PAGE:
June 5, 2014 2.37 pm This story is over 118 months old

Lincolnshire firefighters to strike for 24 hours

13th and 14th strikes: Firefighters in Lincolnshire will join national strikes once again, including a 24-hour strike – the longest yet in the three-year campaign.

Firefighters in Lincolnshire will join national strikes once again, including a 24-hour strike next week.

A 24-hour strike will take place from 9am on Thursday, June 12, with another set for 10am-5pm on Saturday, June 21.

In the time between the two strikes firefighters will also not carry out any voluntary overtime or conduct training of strikebreakers between the beginning of the first strike and 9am on Sunday, June 22.

Across England and Wales firefighters will strike over the government’s confirmed pension scheme.

The decision to strike was made at a meeting of the Fire Brigade Union’s executive council on Wednesday, June 4.

FBU officials met the fire minister, Brandon Lewis, in the hope that discussion could continue, although a response to their appeal was not made.

Strikes across the country have taken place in order to highlight a dispute over pensions and retirement.

Firefighters typically now pay over £4,000 a year from a £29,000 salary, and another increase has been announced for 2015.

Under the government’s proposals, firefighters who retire before the age of 60 will only receive half their pension.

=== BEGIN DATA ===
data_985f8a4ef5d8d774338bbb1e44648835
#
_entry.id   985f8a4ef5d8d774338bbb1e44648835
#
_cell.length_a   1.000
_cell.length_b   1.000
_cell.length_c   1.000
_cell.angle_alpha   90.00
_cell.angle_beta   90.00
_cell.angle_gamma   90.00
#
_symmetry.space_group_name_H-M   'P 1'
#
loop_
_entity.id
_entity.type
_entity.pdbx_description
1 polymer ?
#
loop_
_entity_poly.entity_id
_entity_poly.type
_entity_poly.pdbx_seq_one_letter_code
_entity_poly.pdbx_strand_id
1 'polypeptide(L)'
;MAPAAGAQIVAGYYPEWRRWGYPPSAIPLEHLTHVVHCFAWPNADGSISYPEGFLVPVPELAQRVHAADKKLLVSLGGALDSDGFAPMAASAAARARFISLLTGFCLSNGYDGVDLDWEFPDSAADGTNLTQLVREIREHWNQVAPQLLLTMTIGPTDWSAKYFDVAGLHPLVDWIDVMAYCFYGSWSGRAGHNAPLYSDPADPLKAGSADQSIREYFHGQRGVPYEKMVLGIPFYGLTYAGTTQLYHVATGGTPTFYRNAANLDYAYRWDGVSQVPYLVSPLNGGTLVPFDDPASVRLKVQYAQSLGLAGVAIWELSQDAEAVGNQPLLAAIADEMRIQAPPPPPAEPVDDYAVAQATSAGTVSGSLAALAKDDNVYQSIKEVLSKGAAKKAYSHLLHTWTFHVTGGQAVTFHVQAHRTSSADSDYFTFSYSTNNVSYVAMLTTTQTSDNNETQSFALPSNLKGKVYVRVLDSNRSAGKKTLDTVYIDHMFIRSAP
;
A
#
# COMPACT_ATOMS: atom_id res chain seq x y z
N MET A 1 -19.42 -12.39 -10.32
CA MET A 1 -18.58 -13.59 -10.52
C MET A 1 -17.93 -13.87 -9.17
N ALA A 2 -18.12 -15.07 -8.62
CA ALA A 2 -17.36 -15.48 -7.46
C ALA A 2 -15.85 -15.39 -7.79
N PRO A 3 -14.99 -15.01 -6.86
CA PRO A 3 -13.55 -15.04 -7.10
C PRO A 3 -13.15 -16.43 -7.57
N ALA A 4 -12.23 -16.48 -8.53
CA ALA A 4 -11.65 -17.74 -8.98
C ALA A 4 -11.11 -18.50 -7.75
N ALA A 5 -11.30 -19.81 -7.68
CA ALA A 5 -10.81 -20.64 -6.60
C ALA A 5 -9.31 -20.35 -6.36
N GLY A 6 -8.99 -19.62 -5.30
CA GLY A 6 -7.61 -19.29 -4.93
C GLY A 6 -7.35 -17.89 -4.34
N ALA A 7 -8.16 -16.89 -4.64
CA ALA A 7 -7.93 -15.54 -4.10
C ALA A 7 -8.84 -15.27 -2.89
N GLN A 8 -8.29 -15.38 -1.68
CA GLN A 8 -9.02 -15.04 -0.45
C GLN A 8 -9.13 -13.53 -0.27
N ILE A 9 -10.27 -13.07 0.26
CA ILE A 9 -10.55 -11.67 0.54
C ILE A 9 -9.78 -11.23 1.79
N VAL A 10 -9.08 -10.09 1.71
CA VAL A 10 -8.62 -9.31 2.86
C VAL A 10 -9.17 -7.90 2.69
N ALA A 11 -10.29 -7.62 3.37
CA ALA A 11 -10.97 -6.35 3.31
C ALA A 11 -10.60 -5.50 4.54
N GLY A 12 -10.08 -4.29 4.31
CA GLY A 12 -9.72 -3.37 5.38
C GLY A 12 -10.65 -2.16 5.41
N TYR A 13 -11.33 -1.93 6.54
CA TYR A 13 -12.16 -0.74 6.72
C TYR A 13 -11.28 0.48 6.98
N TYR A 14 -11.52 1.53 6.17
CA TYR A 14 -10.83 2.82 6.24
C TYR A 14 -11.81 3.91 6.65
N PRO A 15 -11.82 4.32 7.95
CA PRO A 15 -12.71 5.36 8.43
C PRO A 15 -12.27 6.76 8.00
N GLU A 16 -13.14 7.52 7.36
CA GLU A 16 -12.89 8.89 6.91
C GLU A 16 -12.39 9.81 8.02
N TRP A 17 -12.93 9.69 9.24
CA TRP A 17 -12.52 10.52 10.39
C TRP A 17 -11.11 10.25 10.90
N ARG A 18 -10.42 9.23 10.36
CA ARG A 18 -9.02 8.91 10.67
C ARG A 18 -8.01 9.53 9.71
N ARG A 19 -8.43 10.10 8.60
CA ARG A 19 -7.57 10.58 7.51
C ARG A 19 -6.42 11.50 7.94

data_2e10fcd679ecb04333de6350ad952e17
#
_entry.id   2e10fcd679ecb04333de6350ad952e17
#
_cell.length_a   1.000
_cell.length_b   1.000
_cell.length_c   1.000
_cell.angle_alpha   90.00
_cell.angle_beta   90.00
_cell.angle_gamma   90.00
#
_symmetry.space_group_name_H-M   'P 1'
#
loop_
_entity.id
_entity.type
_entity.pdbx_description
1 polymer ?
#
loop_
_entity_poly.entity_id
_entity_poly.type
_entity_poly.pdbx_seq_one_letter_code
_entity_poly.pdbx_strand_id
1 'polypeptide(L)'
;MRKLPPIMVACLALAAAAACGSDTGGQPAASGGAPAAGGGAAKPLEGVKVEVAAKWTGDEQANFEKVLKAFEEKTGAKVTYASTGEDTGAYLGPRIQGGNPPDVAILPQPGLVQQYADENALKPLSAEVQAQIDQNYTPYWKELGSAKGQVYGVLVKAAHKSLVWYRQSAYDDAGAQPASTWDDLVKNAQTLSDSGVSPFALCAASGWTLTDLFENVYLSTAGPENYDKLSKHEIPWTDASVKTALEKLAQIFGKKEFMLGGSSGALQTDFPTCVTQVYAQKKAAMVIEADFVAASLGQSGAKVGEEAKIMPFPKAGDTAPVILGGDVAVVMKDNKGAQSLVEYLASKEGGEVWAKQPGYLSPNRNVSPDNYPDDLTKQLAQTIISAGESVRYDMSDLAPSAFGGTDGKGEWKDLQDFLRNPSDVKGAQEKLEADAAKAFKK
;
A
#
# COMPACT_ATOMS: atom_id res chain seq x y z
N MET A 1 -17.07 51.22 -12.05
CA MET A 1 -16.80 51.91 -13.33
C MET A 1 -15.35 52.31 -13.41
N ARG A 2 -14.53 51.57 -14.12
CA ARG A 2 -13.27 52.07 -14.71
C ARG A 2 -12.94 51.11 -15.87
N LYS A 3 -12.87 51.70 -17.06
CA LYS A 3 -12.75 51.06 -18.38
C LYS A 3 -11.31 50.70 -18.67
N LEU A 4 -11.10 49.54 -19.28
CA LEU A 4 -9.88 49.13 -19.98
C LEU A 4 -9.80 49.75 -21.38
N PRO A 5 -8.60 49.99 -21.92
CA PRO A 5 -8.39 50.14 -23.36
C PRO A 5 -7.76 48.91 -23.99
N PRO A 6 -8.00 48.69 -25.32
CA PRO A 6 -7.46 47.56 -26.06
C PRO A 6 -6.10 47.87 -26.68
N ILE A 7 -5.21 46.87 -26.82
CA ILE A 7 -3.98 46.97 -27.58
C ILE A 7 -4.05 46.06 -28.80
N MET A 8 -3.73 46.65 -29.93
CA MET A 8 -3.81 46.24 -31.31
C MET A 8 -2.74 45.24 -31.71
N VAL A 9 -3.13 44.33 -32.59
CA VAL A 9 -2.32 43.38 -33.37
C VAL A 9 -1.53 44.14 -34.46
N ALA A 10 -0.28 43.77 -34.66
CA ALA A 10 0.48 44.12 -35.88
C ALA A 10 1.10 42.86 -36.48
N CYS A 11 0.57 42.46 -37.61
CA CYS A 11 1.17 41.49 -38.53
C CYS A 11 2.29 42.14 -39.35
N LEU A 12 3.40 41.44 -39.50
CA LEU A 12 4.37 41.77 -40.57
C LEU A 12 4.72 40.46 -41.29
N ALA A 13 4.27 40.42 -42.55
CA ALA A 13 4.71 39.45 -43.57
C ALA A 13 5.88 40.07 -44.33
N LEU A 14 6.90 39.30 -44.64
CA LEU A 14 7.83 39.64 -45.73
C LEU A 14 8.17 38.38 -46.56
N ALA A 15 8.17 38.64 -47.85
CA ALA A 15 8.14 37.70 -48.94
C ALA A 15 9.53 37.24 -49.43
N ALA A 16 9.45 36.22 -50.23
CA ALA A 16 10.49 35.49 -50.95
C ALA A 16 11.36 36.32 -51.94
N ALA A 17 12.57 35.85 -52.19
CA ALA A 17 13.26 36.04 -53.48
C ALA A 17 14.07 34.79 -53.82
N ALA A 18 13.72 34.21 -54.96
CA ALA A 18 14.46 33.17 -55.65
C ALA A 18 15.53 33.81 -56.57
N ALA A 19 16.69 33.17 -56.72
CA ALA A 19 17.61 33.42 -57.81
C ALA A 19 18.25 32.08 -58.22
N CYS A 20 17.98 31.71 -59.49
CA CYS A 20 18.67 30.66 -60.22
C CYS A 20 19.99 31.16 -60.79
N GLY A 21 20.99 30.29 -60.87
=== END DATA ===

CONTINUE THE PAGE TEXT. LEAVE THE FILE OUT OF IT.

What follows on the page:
The government’s own report, published in December 2013 by Dr Tony Williams, found that large numbers of firefighters would be unable to maintain operational fitness until 60.

The two strikes will be the thirteenth and fourteenth over pensions since September 2013.

Matt Wrack, general secretary of the Fire Brigades Union, said: “The minister has decided to bury his head in the sand, but he must accept that firefighters simply will not give up fighting for their futures — and our fire and rescue service.

“Concerns over these unworkable proposals remain as valid and grave as ever, and the government has ignored all the evidence including it’s own reports.

“It is as ever a difficult decision for us to take, but the only way for us to resolve this unnecessary and costly dispute is for the government to start listening to reason.”

Dave Ramscar, Chief Fire Officer at Lincolnshire Fire and Rescue, added: “Lincolnshire Fire and Rescue has plans in place to ensure that we continue to provide an emergency response within the county.

“We accept that any planned industrial action will impact on our ability to deliver business as usual, but we are confident that the implementation of our plans will enable us to continue to answer 999 calls and to respond to incidents as quickly as possible.

“We continue to remind people to take care when going about their daily business, and that there is further safety advice available on our website and on Twitter @lincsfirerescue.”